17th Sunday

17th Sunday 2019

Genesis 18:20-32; Colossians 2:12-24; Luke 11:1-13

Have I told you about Terry? Even if I have, I am going to tell you now. Terry was a sad character who used to do the rounds of the Preston presbyteries, though I have seen him as far afield as Carlisle. I suspect that he had fallen through the net of care in the community.

When he rang the doorbell, Terry always had the same request: “Some tea—in a cup.”

One night, I was awakened by the doorbell. I switched on the light, and looked at my watch: it was half past eleven. Slipping on my dressing gown, I went downstairs, and opened the front door. There stood Terry.

“Some tea—in a cup.”

“Terry, I am not making tea at this time of night.”

“Some tea—in a cup.”

“Terry, it’s half past eleven. You have woken me up. I am not making tea now.”

“Some tea—in a cup.”


“Some tea—in a cup.”

Terry got his tea, in a cup. When I went into the sacristy next morning to prepare for Mass, I give you one guess as to the Gospel of the day. Admittedly, Terry was half an hour short of midnight, and he wasn’t asking for bread, but as far as I am concerned, the parable was spot on.

But does it work in terms of our prayer? Does the one who asks always receive? Does the one who searches always find? Does the one who knocks always have the door opened? I wouldn’t mind betting that you have prayed for things and haven’t received them.

Sometimes, of course, you would probably admit with hindsight that it was better that you didn’t receive what you asked for. That relationship which you were anxious should work would have proved toxic, and was replaced by something better. That item which you were sure you needed was superfluous if not harmful. You may have thought that you were asking for an egg, but it would have turned into a scorpion, and given you a painful sting. Parents know full well that it is not always good to give their children what they ask, and God is the wisest and most loving parent of all.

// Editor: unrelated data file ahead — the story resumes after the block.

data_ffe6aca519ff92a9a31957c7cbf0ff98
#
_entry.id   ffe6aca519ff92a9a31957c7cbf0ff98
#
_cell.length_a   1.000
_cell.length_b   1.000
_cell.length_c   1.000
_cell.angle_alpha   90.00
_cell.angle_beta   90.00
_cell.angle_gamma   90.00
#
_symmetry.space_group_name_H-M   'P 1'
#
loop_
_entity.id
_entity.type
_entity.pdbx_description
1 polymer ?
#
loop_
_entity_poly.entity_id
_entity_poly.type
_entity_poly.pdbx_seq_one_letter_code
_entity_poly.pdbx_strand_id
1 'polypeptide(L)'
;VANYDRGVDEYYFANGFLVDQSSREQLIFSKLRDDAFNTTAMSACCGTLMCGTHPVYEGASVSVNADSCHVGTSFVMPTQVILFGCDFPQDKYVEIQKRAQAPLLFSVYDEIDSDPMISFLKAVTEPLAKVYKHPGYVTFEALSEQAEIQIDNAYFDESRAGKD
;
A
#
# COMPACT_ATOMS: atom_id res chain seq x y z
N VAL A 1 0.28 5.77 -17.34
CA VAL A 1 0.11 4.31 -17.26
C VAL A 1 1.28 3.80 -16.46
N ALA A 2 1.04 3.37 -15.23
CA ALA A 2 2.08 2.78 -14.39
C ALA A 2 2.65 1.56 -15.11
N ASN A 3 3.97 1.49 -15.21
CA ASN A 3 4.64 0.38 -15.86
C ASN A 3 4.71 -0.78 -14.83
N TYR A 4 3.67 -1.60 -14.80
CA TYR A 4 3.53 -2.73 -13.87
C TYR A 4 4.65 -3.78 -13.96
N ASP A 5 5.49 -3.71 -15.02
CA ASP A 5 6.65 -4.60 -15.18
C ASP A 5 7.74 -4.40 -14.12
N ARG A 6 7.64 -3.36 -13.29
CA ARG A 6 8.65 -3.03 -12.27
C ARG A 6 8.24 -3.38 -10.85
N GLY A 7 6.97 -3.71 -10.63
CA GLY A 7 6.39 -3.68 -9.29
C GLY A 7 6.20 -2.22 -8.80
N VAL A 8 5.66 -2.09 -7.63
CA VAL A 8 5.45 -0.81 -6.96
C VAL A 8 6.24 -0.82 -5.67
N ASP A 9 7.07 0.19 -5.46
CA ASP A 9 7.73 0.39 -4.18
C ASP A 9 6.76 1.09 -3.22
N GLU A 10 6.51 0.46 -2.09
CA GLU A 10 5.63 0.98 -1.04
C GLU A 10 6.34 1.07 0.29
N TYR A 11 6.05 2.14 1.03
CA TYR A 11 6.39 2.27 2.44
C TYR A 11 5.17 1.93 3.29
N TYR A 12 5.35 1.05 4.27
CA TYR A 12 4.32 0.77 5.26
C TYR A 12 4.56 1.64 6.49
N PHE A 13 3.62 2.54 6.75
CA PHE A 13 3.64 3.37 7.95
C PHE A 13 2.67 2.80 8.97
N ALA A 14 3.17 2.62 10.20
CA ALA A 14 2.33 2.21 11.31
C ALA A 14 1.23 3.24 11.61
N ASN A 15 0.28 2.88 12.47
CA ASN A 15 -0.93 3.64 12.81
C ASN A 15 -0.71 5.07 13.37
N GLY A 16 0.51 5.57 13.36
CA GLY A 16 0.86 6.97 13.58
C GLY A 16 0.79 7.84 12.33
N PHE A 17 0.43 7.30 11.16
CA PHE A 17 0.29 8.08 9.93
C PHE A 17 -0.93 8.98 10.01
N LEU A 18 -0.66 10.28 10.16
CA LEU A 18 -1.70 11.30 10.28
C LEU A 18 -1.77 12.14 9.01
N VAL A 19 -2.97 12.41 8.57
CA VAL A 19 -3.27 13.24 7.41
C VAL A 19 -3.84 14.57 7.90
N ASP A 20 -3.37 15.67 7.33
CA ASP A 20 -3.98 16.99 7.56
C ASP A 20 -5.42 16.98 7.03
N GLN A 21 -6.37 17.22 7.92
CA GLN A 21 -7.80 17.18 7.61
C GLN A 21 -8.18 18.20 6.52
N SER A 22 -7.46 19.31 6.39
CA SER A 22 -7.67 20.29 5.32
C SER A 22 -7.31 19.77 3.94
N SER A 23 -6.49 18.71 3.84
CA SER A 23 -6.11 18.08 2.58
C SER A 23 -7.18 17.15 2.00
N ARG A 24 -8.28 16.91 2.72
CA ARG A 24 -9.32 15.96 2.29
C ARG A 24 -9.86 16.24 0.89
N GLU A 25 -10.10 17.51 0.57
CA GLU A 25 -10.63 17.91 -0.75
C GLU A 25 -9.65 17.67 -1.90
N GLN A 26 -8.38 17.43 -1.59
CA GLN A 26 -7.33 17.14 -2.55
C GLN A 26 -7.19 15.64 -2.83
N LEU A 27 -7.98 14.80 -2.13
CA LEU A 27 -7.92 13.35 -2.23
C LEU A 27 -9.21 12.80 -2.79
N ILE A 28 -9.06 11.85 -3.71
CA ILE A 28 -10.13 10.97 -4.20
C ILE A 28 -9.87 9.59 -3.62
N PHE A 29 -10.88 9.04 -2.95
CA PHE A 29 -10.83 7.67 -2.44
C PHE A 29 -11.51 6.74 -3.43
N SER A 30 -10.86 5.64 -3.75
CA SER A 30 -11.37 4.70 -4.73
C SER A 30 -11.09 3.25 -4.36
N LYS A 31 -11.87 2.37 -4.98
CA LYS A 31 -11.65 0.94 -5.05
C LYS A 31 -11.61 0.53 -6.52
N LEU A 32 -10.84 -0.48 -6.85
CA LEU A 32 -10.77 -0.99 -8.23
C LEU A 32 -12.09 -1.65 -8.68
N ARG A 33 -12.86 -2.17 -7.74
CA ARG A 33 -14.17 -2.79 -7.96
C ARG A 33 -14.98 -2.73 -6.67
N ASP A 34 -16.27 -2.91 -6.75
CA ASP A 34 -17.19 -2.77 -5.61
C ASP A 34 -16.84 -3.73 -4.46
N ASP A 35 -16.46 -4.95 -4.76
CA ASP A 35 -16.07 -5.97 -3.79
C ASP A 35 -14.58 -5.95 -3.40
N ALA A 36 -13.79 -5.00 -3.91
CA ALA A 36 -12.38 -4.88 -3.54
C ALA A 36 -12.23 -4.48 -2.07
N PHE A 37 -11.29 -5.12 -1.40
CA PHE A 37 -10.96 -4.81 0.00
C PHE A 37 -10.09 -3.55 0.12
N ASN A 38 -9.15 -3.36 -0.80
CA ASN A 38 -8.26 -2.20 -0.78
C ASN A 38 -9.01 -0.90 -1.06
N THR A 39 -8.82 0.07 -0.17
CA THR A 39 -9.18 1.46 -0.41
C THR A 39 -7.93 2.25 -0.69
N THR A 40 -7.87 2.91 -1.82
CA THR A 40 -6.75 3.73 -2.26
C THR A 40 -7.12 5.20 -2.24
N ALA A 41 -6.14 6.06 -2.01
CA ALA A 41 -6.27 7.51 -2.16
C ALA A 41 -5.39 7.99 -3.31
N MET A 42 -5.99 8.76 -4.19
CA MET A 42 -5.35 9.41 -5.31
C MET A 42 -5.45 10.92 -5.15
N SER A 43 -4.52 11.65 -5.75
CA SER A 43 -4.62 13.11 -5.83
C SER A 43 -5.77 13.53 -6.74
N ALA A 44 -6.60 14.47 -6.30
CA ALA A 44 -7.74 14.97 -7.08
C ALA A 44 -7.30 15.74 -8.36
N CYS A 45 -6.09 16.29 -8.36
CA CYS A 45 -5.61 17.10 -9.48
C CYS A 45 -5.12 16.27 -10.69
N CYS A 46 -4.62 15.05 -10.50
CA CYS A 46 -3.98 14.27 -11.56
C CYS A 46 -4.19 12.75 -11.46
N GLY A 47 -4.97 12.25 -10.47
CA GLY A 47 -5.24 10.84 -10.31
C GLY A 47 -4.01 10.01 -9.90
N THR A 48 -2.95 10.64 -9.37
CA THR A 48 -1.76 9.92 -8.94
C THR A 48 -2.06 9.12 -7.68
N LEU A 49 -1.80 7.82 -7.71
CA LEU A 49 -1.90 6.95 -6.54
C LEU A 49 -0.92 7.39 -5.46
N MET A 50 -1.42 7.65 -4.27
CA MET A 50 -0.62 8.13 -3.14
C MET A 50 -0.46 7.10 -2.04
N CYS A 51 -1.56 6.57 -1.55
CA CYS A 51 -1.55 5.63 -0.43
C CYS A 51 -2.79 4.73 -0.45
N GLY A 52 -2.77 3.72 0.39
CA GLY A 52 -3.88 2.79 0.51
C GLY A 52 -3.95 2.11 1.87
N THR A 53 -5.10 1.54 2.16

And yet...and yet...There must have been times also when you prayed for something which seemed unarguably good. It may have been the recovery of a sick person who died despite your prayers. It may have been prayer for a young person who took a self-destructive path. I suspect that all of you could think of examples when your prayer struck a brazen heaven, to quote the Jesuit poet Gerard Manley Hopkins.

What response do we make to that? Firstly, I think we have to be careful not to be glib, not to come up with specious reasons why God should not have answered that particular prayer. That is insulting to the person who has prayed, who may be deeply wounded, and does no favours to God, who doesn’t need us to defend Him.

Sometimes we have to admit that we do not know. God has His reasons, which we cannot always fathom. On occasions, it may help if we remember that God sees the whole picture of our lives and our eternity, whereas our own vision is limited. Sometimes, as the Book of Job points out, we have to remember that God is God, and that we are not.

 It may also be worth drawing attention to the closing words of today’s Gospel: “How much more will the Father give the Holy Spirit to those who ask Him.” Perhaps rather than an egg or a fish, or even some tea in a cup, God is giving us the Holy Spirit, a deeper understanding of His ways, a less self-seeking attitude, a greater surrender to His will.

The answers are not always straightforward. Keep asking, searching, knocking. And don’t forget that we belong to the communion of saints. We are one body in Christ not only with those around us, but also with those who have gone before us—the Holy Souls, the Saints, and especially Our Lady, who will also pester God on our behalf. I often find that the Memorare encourages the Blessed Virgin to give God a nudge.

Posted on July 28, 2019 .